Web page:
To the best of my knowledge, these methods that utilize interactions between different sources of information to analyze modern embedded systems are a first of their kind.

 

Here is a link to the dissertation and the official Electronic Thesis and Dissertation link at the NC State University library.

This was submitted and accepted in August 2008.

Publication : Merging State and Preserving Timing Anomalies in Pipelines of High-End Processors

Authors : Sibin Mohan and Frank Mueller.

Abstract :

Many embedded systems are subject to temporal constraints that require advance guarantees on meeting deadlines. Such systems rely on static analysis to safely bound worst-case execution (WCET) bounds of tasks. Designers of these systems are forced to avoid state-of-the-art processors due to their inherent architectural complexity (such as out-of-order instruction scheduling) that results in non-determinism.

This work addresses this problem by providing novel
pipeline analysis techniques for characterizing the worst-case behavior of real-time systems on modern processor architectures. We introduce methods to capture (“snapshot”) pipeline state and to subsequently perform a “merge” of previously
captured snapshots. We prove that our pipeline analysis correctly preserves worst-case timing behavior on OOO processor pipelines. We further specifically show that anomalous pipeline effects, effectively dilating timing, are preserved by
our method. To the best of our knowledge, this method of pipeline analysis and interactions between hardware/software for obtaining WCET bounds on OOO processors is the first of its kind.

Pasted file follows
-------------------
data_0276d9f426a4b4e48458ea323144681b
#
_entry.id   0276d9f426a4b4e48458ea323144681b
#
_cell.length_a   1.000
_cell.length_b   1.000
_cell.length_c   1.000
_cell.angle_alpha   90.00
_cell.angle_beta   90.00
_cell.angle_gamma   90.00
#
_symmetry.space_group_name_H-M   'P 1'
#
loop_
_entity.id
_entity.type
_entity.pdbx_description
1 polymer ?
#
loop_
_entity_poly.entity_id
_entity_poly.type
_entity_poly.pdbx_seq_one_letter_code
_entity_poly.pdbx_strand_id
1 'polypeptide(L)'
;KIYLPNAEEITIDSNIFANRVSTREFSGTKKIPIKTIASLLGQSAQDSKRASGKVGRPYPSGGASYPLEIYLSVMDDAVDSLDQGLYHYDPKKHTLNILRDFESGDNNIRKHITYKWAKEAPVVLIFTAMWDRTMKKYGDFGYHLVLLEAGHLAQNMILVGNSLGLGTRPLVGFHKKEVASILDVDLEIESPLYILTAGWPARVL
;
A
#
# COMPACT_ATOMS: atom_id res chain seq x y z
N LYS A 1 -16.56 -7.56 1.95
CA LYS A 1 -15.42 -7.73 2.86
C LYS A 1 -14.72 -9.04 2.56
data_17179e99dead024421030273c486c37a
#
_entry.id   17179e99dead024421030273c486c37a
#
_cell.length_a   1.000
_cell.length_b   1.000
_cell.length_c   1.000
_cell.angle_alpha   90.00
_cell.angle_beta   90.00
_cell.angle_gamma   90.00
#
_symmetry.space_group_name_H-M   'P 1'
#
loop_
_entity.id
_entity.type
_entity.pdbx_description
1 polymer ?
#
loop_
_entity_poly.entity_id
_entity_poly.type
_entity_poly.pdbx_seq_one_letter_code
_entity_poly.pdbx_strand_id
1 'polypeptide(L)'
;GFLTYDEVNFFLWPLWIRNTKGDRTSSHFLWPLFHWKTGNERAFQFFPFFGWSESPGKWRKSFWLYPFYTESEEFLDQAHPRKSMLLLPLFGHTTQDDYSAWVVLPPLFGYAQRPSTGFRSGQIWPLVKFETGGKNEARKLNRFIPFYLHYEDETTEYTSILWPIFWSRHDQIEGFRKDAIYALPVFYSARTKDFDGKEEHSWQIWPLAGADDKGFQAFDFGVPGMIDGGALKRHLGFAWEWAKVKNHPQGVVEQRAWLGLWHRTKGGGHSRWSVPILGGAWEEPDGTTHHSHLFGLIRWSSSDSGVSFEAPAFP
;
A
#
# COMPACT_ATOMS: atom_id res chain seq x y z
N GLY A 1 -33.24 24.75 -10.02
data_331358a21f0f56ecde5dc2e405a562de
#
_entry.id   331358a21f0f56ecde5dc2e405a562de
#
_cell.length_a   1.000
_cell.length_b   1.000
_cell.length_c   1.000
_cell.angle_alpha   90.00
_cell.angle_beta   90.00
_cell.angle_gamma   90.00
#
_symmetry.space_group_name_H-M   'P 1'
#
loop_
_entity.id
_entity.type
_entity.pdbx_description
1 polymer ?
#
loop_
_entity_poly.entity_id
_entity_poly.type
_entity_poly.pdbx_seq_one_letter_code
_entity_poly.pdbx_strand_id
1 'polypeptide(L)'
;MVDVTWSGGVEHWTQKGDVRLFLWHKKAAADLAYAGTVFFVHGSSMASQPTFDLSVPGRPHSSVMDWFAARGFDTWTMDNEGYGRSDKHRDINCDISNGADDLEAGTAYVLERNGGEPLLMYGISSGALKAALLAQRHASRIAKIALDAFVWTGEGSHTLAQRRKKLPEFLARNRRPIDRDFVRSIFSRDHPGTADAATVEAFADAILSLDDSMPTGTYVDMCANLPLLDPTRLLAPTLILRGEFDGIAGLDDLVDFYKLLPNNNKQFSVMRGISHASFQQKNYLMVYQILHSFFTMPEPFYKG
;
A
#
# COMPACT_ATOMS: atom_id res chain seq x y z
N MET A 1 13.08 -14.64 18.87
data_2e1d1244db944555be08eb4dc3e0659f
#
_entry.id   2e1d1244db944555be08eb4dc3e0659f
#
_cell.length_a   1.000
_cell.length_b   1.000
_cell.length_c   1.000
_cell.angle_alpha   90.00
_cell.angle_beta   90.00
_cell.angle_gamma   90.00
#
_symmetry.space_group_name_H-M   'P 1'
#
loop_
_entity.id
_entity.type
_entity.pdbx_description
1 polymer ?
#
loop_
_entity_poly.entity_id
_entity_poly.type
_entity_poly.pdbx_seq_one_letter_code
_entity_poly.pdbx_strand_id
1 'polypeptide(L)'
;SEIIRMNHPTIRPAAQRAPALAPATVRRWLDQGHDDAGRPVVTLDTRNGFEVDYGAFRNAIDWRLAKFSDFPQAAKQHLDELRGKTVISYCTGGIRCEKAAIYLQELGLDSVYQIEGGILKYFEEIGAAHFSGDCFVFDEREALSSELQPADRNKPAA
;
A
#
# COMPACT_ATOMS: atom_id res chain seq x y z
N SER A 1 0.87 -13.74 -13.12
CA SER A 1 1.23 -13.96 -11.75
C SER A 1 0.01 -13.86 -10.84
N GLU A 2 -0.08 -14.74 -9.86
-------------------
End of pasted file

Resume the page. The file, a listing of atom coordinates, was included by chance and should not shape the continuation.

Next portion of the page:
Here is a link to the full paper and slides to the talk at RTSS.

This was presented at the IEEE Real-Time Systems Symposium (RTSS), held in Barcelona in December 2008.

Also available as a Technical Report from NC State University.

Publication : Hybrid Timing Analysis of Modern Processor Pipelines via Hardware/Software Interactions

Authors : Sibin Mohan and Frank Mueller.

Abstract :
Embedded systems are often subject to constraints that require determinism to ensure that task deadlines are met. Such systems are referred to as real-time systems. Schedulability analysis provides a firm basis to ensure that tasks meet their deadlines for which knowledge of worst-case execution time (WCET) bounds is a critical piece of information. Static timing analysis techniques are used to derive these WCET bounds. A limiting factor for designing real-time systems is the class of processors that can be used. Typically, modern, complex processor pipelines cannot be used in real-time systems design. Contemporary processors with their advanced architectural features, such as out-of-order execution, branch prediction, speculation, prefetching, etc., cannot be statically analyzed to obtain tight WCET bounds for tasks. The main reason is that these features introduce non-determinism to task execution that surfaces in full only at runtime.

In this paper, we introduce a new paradigm to perform timing analysis of tasks for real-time systems running on modern processor architectures. We propose minor enhancements to the processor architecture to enable this process. These features, on interaction with software modules, are able to obtain tight, accurate timing analysis results for modern processors. We also briefly present analysis techniques that, combined with our timing analysis methods, reduce the complexity of worst-case estimations for loops. To the best of our knowledge, this method of constant interactions between hardware and software to calculate WCET bounds for out-of-order processors is the first of its kind.


Here is a link to the full paper and slides to the talk at RTAS 2008.

This was published in the IEEE Real-Time and Embedded Technology and Applications Symposium (RTAS), April, 2008.

Publication : Temporal Analysis for Adapting Concurrent Applications to Embedded Systems

Authors : Sibin Mohan and Johannes Helander.

Abstract :
Embedded services and applications that interact with the real world often, over time, need to run on different kinds of hardware which range in capability from low-cost microcontrollers with very limited memory to powerful multicore processors. It is quite difficult to write one program that would work reliably on such a wide range of devices. This is especially true when the application must be temporally predictable and robust which should usually be the case since the physical world works in real-time. Thus, any application interacting with such a system, distributed or not, must also work in real-time.